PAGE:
The F1 season got off to a fresh start with a new face and new car across the line first. After two plus seasons of Mercedes domination, it was a relief to see the red Ferrari driven by Sebastian Vettel finish in P1 in the season opener Down Under.
The first race was full of story lines. Most viewers were eager to see how the cars would compare to their performances in the preseason testing and if any of the teams had been sandbagging during testing. The speed from the Mercedes cars was expected and Hamilton qualified first on the grid. That was a familiar sight last season and reason to worry that 2017 would be more of the same. But the Ferraris were right up there too, with Vettel qualifying in P2 and Kimi Raikkonen in P4.
It was disappointing to see the Red Bulls off the pace. Their qualifying runs confirmed that their lack of speed during testing in Barcelona was no fluke. Max Verstappen qualified fifth, while hometown hero Daniel Ricciardo crashed and then had gearbox trouble that left him near the back of the grid. The rest of the top ten was filled out with Romain Grosjean’s Haas, Felipe Massa’s Williams, the Toro Rossos and Sergio Perez’s Force India.
Even before the formation lap, Ricciardo was struck by another mechanical issue, as he got stuck in sixth gear out on track. His car needed to be towed back to the garage for repairs and he missed the start of the race.
The Lights Go Out
The first attempt to start the race was aborted when it looked like some drivers lined up improperly, perhaps because of Ricciardo’s absence. After another formation lap, they were finally ready to go. When the lights went out, most everyone got off the line cleanly, which must have been a great relief to Hamilton, who struggled with starts last year. There was a regulation change over the winter that makes the drivers have to work more on their own to find the proper clutch bite point. Everyone seemed to adapt to the change well enough, but Verstappen got the best start of all, pulling alongside Raikkonen through the first turn before falling back.
The lack of on-track passing was disappointing. With the exception of some moves in the mid-field and among the backmarkers, there was none to speak of. This might be attributed to the new cars or it might be more related to the track at Albert Park, which usually doesn’t see that much passing.
The key move of the race came via a pit stop. Hamilton and Mercedes decided to pit the front runner on lap 17 after Hamilton complained of a lack of grip in his tyres. With a pit stop delta in the mid-20 second range, he rejoined the field behind Vettel, Bottas, Raikkonen and Verstappen. Meanwhile, Vettel took advantage of the clean air at the front of the field and continued on his Ultra Soft tyres until lap 23.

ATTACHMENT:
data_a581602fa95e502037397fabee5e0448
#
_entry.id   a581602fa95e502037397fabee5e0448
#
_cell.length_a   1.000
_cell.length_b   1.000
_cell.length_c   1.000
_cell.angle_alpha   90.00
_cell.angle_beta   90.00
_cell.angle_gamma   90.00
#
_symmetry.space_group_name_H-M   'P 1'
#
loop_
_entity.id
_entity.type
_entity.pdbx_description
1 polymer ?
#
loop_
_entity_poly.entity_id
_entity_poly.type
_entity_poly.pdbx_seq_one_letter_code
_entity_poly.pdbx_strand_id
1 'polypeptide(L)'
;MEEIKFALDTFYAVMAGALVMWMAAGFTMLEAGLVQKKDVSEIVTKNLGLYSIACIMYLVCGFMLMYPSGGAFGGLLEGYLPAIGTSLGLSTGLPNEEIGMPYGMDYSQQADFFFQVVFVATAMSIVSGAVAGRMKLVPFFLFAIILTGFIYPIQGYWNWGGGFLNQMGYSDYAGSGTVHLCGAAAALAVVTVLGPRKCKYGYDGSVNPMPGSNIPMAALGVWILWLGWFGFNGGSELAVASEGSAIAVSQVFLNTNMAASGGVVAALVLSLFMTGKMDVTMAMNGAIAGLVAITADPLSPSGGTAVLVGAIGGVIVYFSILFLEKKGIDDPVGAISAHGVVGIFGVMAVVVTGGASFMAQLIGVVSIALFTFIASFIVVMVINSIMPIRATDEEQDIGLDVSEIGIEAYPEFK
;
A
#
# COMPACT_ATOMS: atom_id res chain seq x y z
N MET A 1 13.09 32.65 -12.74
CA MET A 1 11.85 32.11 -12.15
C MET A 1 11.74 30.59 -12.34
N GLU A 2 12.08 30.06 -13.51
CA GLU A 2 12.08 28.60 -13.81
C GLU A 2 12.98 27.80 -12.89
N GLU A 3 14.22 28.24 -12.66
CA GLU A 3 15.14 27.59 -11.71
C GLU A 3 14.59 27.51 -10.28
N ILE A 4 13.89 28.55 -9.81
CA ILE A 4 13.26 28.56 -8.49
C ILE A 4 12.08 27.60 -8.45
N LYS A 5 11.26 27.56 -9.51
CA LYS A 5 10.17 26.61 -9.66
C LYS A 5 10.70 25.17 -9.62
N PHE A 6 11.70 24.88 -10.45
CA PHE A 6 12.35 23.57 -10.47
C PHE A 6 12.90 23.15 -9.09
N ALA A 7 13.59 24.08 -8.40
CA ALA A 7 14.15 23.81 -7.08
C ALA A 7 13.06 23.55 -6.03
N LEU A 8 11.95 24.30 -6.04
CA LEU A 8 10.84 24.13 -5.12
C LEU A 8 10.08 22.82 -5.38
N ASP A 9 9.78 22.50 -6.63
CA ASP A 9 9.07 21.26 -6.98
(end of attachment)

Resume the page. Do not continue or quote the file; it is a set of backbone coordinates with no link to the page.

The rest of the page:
Hamilton was back up to speed quickly but got stuck behind Verstappen. Both Hamilton and his team sounded a bit frantic over the radio as they seemed to acknowledge that the race was slipping away from them. Verstappen is known as the most difficult man to overtake on the grid, but there is some concern that the new car bodywork prevents the cars from maintaining sufficient downforce as they approach the car ahead. Whether it was Verstappen or the new cars holding Hamilton up, Vettel and Ferrari made a clean pit stop and rejoined the track just in front of Verstappen and Hamilton. With Verstappen continuing to slow Hamilton down for another two laps, Vettel was able to scamper over 6 seconds ahead and that was more than enough to secure the win.
It appears that tyre management will continue to be important in 2017, even though degradation concerns are reduced. Toto Wolff of Mercedes said that the new tyres have a narrow temperature operating window (on the Mercedes, at least). Hamilton never seemed to get his tyres to the right temperature after he came back onto track behind Verstappen. Meanwhile, his new teammate Bottas did and was lapping notably faster than Hamilton (the better driver) for a while. The Ferrari chassis seemed to mate with the new wheels very nicely, which could be a key differentiator in the early races.
With the introduction of the new regulations, reliability issues were expected to pop up in Australia and they certainly did. Both Haas cars failed to finish, as did a Williams, a Renault, and a Sauber. The team most expected to struggle with reliability, McLaren, had a victory of sorts by getting one car across the line and getting the other car to complete 54 of 57 laps before retiring with a suspension failure probably caused by contact with Ocon’s Force India. Poor Ricciardo was able to start the race two laps late but then had his third mechanical failure in two days and didn’t complete more than 25 laps.
The fans at Albert Park were just as excited to see a team other than Mercedes win as we were. Somehow, the fans were allowed onto the track while the cars were still completing their post-race lap. It was scary to see fans running out within feet of the rocketship-like cars and you can bet the FIA is going to have something to say to the race organizers about it.
P1, Vettel (Ferrari); P2, Hamilton (Mercedes); P3, Bottas (Mercedes); P4, Raikkonen (Ferrari); P5, Verstappen (Red Bull); P6, Massa (Williams); P7, Perez (Force India); P8, Sainz (Toro Rosso); P9, Kyvat (Toro Rosso); P10, Ocon (Force India); P11, Hulkenberg (Renault); P12, Giovinazzi (Sauber); P13, Vandoorne (McLaren)